Walking Methods, also known as mobile methods, are qualitative methods that are new to the field of medical and health services research, but which have the capacity to advance our understanding of how to merge observation and in-depth narrative, to illustrate the richness of people’s thoughts and experiences. Frances Rapport, the author of this essay, indicates a new and exciting way of collecting health data that is deeply reflective, often emotive, and which encourages researchers to “travel through the world” alongside research participants. Walking Methods are versatile and active, and by moving alongside research participants, researchers are assured an immediacy to data collection, unsurpassed by other, more static methods. Walking Methods enable insights to emerge and conversations to be held that are firmly grounded in the events, actions, and behaviours witnessed through the process of data collection “on the hoof”. Walking Methods, as a result, are driven by “trigger points”, which can be a new thought or event, or something more expected, that influences the conversation. Trigger points can also be stimulated by reflections that a current event or activity brings to mind. Consequently, Walking Methods can reveal not only unusual but also everyday happenstance. Whatever the case, they provide data that are raw and realistic and, most vitally, highly insightful of people’s social or working lives and experiences.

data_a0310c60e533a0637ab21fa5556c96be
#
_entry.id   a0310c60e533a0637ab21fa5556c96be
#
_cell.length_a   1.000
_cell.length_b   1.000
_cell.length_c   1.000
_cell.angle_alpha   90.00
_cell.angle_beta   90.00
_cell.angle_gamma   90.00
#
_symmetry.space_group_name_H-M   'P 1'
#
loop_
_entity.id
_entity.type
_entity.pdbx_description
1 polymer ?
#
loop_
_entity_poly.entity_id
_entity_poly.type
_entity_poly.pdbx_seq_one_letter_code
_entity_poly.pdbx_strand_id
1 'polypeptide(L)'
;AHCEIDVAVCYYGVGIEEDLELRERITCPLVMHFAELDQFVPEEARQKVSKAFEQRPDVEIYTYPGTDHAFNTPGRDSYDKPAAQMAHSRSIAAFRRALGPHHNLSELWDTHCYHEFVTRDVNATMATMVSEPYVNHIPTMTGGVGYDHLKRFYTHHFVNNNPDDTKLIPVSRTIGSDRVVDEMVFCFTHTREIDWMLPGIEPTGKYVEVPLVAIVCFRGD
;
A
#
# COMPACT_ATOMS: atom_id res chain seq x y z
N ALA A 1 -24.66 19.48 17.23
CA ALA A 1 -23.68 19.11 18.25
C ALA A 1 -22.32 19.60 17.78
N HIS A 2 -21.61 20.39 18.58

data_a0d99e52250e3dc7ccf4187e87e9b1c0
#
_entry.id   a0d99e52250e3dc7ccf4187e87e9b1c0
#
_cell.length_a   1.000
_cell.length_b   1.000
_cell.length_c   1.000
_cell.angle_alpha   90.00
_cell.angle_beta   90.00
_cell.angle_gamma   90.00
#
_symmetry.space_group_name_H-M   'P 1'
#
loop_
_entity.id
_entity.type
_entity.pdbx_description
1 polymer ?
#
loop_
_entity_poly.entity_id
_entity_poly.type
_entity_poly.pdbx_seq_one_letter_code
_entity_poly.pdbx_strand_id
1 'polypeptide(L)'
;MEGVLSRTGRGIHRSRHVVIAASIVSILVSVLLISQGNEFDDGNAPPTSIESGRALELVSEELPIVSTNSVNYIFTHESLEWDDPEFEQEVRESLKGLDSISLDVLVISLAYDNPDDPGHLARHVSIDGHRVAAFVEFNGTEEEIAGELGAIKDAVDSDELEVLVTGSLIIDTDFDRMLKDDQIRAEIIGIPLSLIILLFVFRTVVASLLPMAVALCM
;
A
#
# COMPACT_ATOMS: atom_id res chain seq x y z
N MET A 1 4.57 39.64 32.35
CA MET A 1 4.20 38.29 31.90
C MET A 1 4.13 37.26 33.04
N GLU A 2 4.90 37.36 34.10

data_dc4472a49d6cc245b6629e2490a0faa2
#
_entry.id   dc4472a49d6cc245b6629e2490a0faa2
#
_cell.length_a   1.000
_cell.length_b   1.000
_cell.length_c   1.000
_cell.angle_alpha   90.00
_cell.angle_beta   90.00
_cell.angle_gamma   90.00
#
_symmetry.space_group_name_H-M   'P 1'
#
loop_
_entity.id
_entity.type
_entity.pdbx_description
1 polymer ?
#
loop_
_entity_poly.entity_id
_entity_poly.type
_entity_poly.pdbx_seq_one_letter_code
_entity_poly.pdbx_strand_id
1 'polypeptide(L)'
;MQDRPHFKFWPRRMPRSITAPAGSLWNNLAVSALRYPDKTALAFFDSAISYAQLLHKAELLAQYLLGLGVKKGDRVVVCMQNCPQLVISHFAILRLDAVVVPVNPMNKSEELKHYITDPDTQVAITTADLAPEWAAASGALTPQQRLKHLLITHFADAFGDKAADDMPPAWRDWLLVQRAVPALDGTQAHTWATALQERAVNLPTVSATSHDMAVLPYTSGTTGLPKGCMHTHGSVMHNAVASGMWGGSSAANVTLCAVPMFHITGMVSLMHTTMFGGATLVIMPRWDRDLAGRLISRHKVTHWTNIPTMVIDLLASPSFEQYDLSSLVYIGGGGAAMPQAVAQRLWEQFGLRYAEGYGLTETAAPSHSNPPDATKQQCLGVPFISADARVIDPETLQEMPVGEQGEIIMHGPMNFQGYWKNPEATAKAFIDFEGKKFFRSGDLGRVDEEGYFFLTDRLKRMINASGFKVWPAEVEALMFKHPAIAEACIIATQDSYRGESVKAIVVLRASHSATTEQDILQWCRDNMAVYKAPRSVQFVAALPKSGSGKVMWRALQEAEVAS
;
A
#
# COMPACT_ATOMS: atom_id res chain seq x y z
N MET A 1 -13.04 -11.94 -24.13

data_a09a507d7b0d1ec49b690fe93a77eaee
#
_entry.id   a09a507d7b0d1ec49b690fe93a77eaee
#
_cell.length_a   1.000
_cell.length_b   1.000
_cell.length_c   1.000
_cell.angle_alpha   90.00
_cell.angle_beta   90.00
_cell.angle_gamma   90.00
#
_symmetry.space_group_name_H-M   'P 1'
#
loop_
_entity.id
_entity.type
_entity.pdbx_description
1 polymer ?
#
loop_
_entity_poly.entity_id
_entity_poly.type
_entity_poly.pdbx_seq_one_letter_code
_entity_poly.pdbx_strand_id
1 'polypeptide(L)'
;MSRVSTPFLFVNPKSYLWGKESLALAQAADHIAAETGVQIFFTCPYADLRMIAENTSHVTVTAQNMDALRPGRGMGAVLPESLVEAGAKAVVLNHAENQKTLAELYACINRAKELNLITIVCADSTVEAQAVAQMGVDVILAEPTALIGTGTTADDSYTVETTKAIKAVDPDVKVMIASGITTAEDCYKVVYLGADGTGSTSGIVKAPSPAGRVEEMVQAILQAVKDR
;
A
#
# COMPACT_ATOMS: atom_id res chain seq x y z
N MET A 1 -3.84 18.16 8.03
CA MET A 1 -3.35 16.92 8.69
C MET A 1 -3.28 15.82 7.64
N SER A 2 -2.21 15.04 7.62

|Title of host publication||Implementation science|
|Subtitle of host publication||the key concepts|
|Editors||Frances Rapport, Robyn Clay-Williams, Jeffrey Braithwaite|
|Place of Publication||London ; New York|
|Publisher||Routledge, Taylor and Francis Group|
|Number of pages||2|
|Publication status||Published - Jun 2022|